OME

0th

Percentile

Tests of Auditory Perception in Children with OME

Experiments were performed on children on their ability to differentiate a signal in broad-band noise. The noise was played from a pair of speakers and a signal was added to just one channel; the subject had to turn his/her head to the channel with the added signal. The signal was either coherent (the amplitude of the noise was increased for a period) or incoherent (independent noise was added for the same period to form the same increase in power).

The threshold used in the original analysis was the stimulus loudness needs to get 75% correct responses. Some of the children had suffered from otitis media with effusion (OME).

Keywords
datasets
Usage
OME
source

Sarah Hogan, Dept of Physiology, University of Oxford, via Dept of Statistics Consulting Service

Background

The experiment was to study otitis media with effusion (OME), a very common childhood condition where the middle ear space, which is normally air-filled, becomes congested by a fluid. There is a concomitant fluctuating, conductive hearing loss which can result in various language, cognitive and social deficits. The term binaural hearing is used to describe the listening conditions in which the brain is processing information from both ears at the same time. The brain computes differences in the intensity and/or timing of signals arriving at each ear which contributes to sound localisation and also to our ability to hear in background noise.

Some years ago, it was found that children of 7--8 years with a history of significant OME had significantly worse binaural hearing than children without such a history, despite having equivalent sensitivity. The question remained as to whether it was the timing, the duration, or the degree of severity of the otitis media episodes during critical periods, which affected later binaural hearing. In an attempt to begin to answer this question, 95 children were monitored for the presence of effusion every month since birth. On the basis of OME experience in their first two years, the test population was split into one group of high OME prevalence and one of low prevalence.

Aliases
  • OME
Examples
# Fit logistic curve from p = 0.5 to p = 1.0
fp1 <- deriv(~ 0.5 + 0.5/(1 + exp(-(x-L75)/scal)),
             c("L75", "scal"),
             function(x,L75,scal)NULL)
nls(Correct/Trials ~ fp1(Loud, L75, scal), data = OME,
    start = c(L75=45, scal=3))
nls(Correct/Trials ~ fp1(Loud, L75, scal),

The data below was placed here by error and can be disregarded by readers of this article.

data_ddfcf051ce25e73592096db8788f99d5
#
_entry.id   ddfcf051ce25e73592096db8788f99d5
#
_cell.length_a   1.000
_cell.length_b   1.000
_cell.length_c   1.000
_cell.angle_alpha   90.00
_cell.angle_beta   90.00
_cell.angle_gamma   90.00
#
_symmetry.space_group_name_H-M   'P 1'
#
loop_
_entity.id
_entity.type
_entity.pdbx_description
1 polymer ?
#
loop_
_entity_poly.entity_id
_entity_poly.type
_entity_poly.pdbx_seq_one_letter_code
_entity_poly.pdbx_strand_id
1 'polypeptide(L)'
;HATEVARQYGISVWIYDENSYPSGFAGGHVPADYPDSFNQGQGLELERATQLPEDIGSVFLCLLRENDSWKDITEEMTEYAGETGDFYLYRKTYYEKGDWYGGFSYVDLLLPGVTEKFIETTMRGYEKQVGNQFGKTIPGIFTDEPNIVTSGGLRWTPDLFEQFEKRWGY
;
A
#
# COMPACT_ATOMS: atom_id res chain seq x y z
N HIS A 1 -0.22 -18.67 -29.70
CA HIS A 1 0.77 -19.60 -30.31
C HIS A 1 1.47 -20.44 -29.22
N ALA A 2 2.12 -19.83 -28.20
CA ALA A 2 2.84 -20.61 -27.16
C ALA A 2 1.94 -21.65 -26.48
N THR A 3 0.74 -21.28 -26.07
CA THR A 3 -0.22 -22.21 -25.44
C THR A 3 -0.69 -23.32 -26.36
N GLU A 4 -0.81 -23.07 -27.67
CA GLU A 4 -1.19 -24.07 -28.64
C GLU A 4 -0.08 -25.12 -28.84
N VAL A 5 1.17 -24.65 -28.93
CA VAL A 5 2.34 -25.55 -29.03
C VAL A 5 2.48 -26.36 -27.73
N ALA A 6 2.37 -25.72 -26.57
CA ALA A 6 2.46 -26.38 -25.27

data = OME[OME$Noise == "coherent",],
    start=c(L75=45, scal=3))
nls(Correct/Trials ~ fp1(Loud, L75, scal),
    data = OME[OME$Noise == "incoherent",],
    start = c(L75=45, scal=3))

# individual fits for each experiment

aa <- factor(OME$Age)
ab <- 10*OME$ID + unclass(aa)
ac <- unclass(factor(ab))
OME$UID <- as.vector(ac)
OME$UIDn <- OME$UID + 0.1*(OME$Noise == "incoherent")
rm(aa, ab, ac)
OMEi <- OME

library(nlme)
fp2 <- deriv(~ 0.5 + 0.5/(1 + exp(-(x-L75)/2)),
            "L75", function(x,L75) NULL)
dec <- getOption("OutDec")
options(show.error.messages = FALSE, OutDec=".")
OMEi.nls <- nlsList(Correct/Trials ~ fp2(Loud, L75) | UIDn,
   data = OMEi, start = list(L75=45), control = list(maxiter=100))
options(show.error.messages = TRUE, OutDec=dec)
tmp <- sapply(OMEi.nls, function(X)
              {if(is.null(X)) NA else as.vector(coef(X))})
OMEif <- data.frame(UID = round(as.numeric((names(tmp)))),
         Noise = rep(c("coherent", "incoherent"), 110),
         L75 = as.vector(tmp), stringsAsFactors = TRUE)
OMEif$Age <- OME$Age[match(OMEif$UID, OME$UID)]
OMEif$OME <- OME$OME[match(OMEif$UID, OME$UID)]
OMEif <- OMEif[OMEif$L75 > 30,]
summary(lm(L75 ~ Noise/Age, data = OMEif, na.action = na.omit))
summary(lm(L75 ~ Noise/(Age + OME), data = OMEif,
           subset = (Age >= 30 & Age <= 60),
           na.action = na.omit), cor = FALSE)

# Or fit by weighted least squares
fpl75 <- deriv(~ sqrt(n)*(r/n - 0.5 - 0.5/(1 + exp(-(x-L75)/scal))),
               c("L75", "scal"),
               function(r,n,x,L75,scal) NULL)
nls(0 ~ fpl75(Correct, Trials, Loud, L75, scal),
    data = OME[OME$Noise == "coherent",],
    start = c(L75=45, scal=3))
nls(0 ~ fpl75(Correct, Trials, Loud, L75, scal),
    data = OME[OME$Noise == "incoherent",],
    start = c(L75=45, scal=3))

# Test to see if the curves shift with age
fpl75age <- deriv(~sqrt(n)*(r/n -  0.5 - 0.5/(1 +
                  exp(-(x-L75-slope*age)/scal))),
                  c("L75", "slope", "scal"),
                  function(r,n,x,age,L75,slope,scal) NULL)
OME.nls1 <-
nls(0 ~ fpl75age(Correct, Trials, Loud, Age, L75, slope, scal),
    data = OME[OME$Noise == "coherent",],
    start = c(L75=45, slope=0, scal=2))
sqrt(diag(vcov(OME.nls1)))

OME.nls2 <-
nls(0 ~ fpl75age(Correct, Trials, Loud, Age, L75, slope, scal),
    data = OME[OME$Noise == "incoherent",],
    start = c(L75=45, slope=0, scal=2))
sqrt(diag(vcov(OME.nls2)))

# Now allow random effects by using NLME
OMEf <- OME[rep(1:nrow(OME), OME$Trials),]
OMEf$Resp <- with(OME, rep(rep(c(1,0), length(Trials)),
                          t(cbind(Correct, Trials-Correct))))
OMEf <- OMEf[, -match(c("Correct", "Trials"), names(OMEf))]

## these fail in R on most platforms
fp2 <- deriv(~ 0.5 + 0.5/(1 + exp(-(x-L75)/exp(lsc))),
             c("L75", "lsc"),
             function(x, L75, lsc) NULL)
try(summary(nlme(Resp ~ fp2(Loud, L75, lsc),
     fixed = list(L75 ~ Age, lsc ~ 1),
     random = L75 + lsc ~ 1 | UID,
     data = OMEf[OMEf$Noise == "coherent",], method = "ML",
     start = list(fixed=c(L75=c(48.7, -0.03), lsc=0.24)), verbose = TRUE)))

try(summary(nlme(Resp ~ fp2(Loud, L75, lsc),
     fixed = list(L75 ~ Age, lsc ~ 1),
     random = L75 + lsc ~ 1 | UID,
     data = OMEf[OMEf$Noise == "incoherent",], method = "ML",
     start = list(fixed=c(L75=c(41.5, -0.1), lsc=0)), verbose = TRUE)))
Documentation reproduced from package MASS, version 7.3-35, License: GPL-2 | GPL-3

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